Captain America: The Winter Soldier – The enemy is not us

captain america winter soldier poster wall

Captain America: The Winter Soldier – 2014

Director Anthony Russo, Joe Russo
Starring Chris Evans, Scarlett Johansson, Sebastian Stan, Anthony Mackie, Cobie Smulders, Frank Grillo, Emily VanCamp, Hayley Atwell, Robert Redford, Samuel L. Jackson
Screenplay by Christopher Markus, Stephen McFeely

Watching Captain America: The Winter Soldier is a special kind of thrill.  In the small town of Seaside Oregon, Grouchnapper and I walked into a box theater which had less of a digital presentation than say, a transistor signal.  Grouchnapper grabbed a large chili nachos and I  went straight for the triple by-pass popcorn with butter.  Our expectations varied.  Grouchnapper had little to no expectations.  He’s seen maybe two of the Iron Man films, the second Thor and The Avengers.  Let’s just say he’s not an avid fan.

While not a comic con level fandom, I am decently versed in the storylines from the comics and fully up to speed on the entire Marvel Universe.  It’s the most ambitious film project ever concocted, the acting matches (and often surpasses) the effects and the concentration on story gives the movie a depth that is rarely seen in tent pole projects.  Having read the comic series of the same name, I figured even with Red Skull out of commission, this film could still be a mild winner in the way that the first film was.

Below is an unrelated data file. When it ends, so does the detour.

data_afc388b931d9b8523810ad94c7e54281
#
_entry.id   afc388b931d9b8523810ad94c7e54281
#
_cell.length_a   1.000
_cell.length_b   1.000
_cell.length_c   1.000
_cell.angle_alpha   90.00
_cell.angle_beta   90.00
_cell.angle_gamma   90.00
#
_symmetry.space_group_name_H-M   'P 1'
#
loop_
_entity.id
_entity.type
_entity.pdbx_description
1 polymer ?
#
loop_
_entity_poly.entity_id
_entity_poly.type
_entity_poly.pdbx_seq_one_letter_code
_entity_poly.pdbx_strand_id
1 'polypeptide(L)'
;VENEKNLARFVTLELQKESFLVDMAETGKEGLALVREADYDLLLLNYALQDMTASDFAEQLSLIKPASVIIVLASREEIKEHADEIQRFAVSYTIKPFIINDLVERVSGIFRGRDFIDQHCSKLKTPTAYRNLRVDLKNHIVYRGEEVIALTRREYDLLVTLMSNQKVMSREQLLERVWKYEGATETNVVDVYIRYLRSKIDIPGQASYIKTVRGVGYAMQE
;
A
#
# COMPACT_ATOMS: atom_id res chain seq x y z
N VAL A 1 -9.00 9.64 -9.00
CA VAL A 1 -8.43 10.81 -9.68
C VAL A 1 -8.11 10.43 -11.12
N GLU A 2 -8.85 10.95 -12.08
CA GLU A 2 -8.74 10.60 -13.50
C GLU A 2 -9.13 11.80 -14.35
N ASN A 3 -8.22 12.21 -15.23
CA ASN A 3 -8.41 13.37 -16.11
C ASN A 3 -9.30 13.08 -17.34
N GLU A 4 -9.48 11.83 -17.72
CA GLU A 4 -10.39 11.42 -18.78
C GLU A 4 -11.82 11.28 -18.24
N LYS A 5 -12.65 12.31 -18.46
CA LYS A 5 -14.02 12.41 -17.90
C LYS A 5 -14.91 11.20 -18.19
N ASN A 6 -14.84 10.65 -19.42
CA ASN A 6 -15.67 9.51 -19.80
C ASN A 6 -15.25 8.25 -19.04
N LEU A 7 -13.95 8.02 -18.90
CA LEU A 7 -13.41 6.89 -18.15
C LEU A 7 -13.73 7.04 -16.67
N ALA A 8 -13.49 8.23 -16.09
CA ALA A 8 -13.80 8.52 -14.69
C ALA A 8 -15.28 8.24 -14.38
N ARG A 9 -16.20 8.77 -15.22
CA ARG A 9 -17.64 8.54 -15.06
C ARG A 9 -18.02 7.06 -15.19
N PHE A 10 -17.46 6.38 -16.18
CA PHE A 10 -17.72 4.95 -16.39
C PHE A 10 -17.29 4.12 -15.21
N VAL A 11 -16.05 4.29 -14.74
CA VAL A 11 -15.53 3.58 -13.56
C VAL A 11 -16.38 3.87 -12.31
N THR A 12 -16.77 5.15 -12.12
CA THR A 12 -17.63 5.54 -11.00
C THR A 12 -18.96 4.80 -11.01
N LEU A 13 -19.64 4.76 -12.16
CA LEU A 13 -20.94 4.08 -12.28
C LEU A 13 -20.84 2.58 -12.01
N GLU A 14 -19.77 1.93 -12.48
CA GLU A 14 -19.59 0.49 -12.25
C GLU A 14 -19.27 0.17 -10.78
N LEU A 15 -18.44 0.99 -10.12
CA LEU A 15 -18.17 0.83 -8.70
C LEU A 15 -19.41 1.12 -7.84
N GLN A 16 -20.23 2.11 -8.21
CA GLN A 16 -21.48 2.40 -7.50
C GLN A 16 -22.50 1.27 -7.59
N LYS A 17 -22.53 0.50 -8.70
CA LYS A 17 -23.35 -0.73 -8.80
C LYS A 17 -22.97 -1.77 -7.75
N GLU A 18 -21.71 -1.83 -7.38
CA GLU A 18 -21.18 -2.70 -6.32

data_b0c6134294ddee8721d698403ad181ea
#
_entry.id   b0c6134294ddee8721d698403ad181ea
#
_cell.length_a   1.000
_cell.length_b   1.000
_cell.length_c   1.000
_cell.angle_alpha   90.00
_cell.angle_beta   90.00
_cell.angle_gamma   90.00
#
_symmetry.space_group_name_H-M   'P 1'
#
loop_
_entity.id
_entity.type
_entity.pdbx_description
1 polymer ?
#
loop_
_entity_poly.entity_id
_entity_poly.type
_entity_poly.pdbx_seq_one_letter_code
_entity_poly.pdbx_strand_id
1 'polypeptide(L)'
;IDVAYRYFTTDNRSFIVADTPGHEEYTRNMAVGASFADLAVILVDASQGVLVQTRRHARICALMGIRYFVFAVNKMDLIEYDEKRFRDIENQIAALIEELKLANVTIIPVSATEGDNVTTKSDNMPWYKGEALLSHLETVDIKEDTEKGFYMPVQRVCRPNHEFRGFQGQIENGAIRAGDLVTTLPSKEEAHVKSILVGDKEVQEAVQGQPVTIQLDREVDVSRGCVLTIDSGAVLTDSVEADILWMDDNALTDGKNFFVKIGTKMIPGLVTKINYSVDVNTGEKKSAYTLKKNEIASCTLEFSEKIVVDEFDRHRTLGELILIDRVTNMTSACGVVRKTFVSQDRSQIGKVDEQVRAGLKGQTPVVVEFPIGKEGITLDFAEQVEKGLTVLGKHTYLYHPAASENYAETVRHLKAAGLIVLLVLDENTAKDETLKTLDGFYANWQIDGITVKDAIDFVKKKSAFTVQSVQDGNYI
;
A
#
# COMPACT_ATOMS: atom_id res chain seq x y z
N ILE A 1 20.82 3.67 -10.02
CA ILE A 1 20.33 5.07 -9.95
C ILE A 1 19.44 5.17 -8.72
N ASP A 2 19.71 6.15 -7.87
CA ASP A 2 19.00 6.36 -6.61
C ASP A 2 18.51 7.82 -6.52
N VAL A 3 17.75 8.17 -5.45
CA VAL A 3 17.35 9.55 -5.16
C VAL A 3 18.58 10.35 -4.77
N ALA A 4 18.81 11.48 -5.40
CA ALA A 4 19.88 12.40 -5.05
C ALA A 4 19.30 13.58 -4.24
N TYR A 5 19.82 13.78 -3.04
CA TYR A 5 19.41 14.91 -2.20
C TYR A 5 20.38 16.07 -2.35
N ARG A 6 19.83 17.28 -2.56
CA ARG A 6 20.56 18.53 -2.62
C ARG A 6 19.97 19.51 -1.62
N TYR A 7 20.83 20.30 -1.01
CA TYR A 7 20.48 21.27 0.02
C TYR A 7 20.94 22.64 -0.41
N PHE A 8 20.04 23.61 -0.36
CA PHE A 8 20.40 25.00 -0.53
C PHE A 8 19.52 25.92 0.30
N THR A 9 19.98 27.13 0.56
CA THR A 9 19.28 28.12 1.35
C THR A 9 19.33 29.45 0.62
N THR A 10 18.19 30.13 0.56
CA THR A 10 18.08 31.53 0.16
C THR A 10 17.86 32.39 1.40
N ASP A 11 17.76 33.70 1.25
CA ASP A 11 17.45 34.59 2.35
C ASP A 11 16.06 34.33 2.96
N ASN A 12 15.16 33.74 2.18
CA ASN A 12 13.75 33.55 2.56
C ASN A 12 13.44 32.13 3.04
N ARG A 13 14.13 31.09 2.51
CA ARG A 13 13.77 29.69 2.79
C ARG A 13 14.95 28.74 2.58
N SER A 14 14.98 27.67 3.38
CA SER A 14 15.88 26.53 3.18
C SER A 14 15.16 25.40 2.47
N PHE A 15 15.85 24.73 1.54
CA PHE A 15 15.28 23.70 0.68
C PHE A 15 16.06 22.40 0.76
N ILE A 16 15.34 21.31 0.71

Well, I couldn’t have gotten it more wrong, and couldn’t be more happy about it.  Making the further progression of character that was started in The First Avenger and accelerated in The Avengers, Steve Rogers is now a fully dimensional person and not just a muscle head.  He is forced to overcome a steady dose of obstacles rather than power his way through them, the way his contemporaries do.  It’s interesting viewing him take on foes that could take him out, were it not for his analysis of tactics.

The Winter Soldier starts with one such scenario.  Sure he can jump out of an airplane without a parachute, but he lands in the water.  Once he climbs on the boat, he makes good use of that shield, and a heavy-duty version of parkour.  The fight against the last guy (MMA Champion George St. Pierre) looks like a real challenge, even if he can kick another guy off a boat in mid-stride.

The next scene we see Sam Wilson (Mackie) running around the Washington National Mall Lake.  He is soon passed by Rogers, passed again, and then passed once more.  He strikes a crucial friendship with Wilson and then heads to work with Romanoff (Johansson).  While there, Fury (Jackson, in all of his glory) fills him in on a new S.H.I.E.L.D project called Insight, which sounds a lot like the illegal Spying and Drone Strike program espoused by Bush and then Obama.

Then it happens.  We see and hear the real Steve Rogers.  The one who is so pro-American, he is an enemy of the state.

“You hold a gun on everyone on Earth and call it protection. This isn’t freedom. This is fear.”

I look at Grouchnapper.  He is already looking at me.  No words need to be said: Captain America is a Libertarian.  He is suspicious of Jackson, but what he doesn’t know is that it’s not Jackson he needs to worry about.  They both need to worry about the people who think it’s a good idea to dig up what they consider to be information on people throughout the world, analyze that information and then act on it, outside the bounds of law.

Enter The Winter Soldier, well past the 1/2 hour mark, playing about the same role as outlined by the comic series, if working for a slightly different boss. Sebastian Stan completely nails the character’s single-minded determination, as well as the flashbacks from the first film which fully rounds out the person that was Roger’s truest friend.